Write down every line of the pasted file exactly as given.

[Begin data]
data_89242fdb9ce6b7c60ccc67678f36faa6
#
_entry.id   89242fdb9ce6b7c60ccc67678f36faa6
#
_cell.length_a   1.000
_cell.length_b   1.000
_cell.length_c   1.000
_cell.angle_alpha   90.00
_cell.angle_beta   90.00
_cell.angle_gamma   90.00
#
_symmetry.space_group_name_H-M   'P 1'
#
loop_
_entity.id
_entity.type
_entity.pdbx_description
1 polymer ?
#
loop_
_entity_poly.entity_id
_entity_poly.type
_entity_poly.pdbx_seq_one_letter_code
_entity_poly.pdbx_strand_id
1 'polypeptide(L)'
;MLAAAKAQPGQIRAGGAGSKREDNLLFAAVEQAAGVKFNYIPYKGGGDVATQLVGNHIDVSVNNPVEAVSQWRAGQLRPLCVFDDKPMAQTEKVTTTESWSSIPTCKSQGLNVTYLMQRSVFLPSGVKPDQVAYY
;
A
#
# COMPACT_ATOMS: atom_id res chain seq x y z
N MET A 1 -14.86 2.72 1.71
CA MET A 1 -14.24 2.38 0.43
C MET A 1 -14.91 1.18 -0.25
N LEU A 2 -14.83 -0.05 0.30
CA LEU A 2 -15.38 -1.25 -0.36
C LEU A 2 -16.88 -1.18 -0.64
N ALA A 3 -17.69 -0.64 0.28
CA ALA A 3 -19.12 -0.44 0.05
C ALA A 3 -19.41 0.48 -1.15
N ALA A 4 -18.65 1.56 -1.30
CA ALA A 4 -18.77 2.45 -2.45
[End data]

data_89242fdb9ce6b7c60ccc67678f36faa6
#
_entry.id   89242fdb9ce6b7c60ccc67678f36faa6
#
_cell.length_a   1.000
_cell.length_b   1.000
_cell.length_c   1.000
_cell.angle_alpha   90.00
_cell.angle_beta   90.00
_cell.angle_gamma   90.00
#
_symmetry.space_group_name_H-M   'P 1'
#
loop_
_entity.id
_entity.type
_entity.pdbx_description
1 polymer ?
#
loop_
_entity_poly.entity_id
_entity_poly.type
_entity_poly.pdbx_seq_one_letter_code
_entity_poly.pdbx_strand_id
1 'polypeptide(L)'
;MLAAAKAQPGQIRAGGAGSKREDNLLFAAVEQAAGVKFNYIPYKGGGDVATQLVGNHIDVSVNNPVEAVSQWRAGQLRPLCVFDDKPMAQTEKVTTTESWSSIPTCKSQGLNVTYLMQRSVFLPSGVKPDQVAYY
;
A
#
# COMPACT_ATOMS: atom_id res chain seq x y z
N MET A 1 -14.86 2.72 1.71
CA MET A 1 -14.24 2.38 0.43
C MET A 1 -14.91 1.18 -0.25
N LEU A 2 -14.83 -0.05 0.30
CA LEU A 2 -15.38 -1.25 -0.36
C LEU A 2 -16.88 -1.18 -0.64
N ALA A 3 -17.69 -0.64 0.28
CA ALA A 3 -19.12 -0.44 0.05
C ALA A 3 -19.41 0.48 -1.15
N ALA A 4 -18.65 1.56 -1.30
CA ALA A 4 -18.77 2.45 -2.45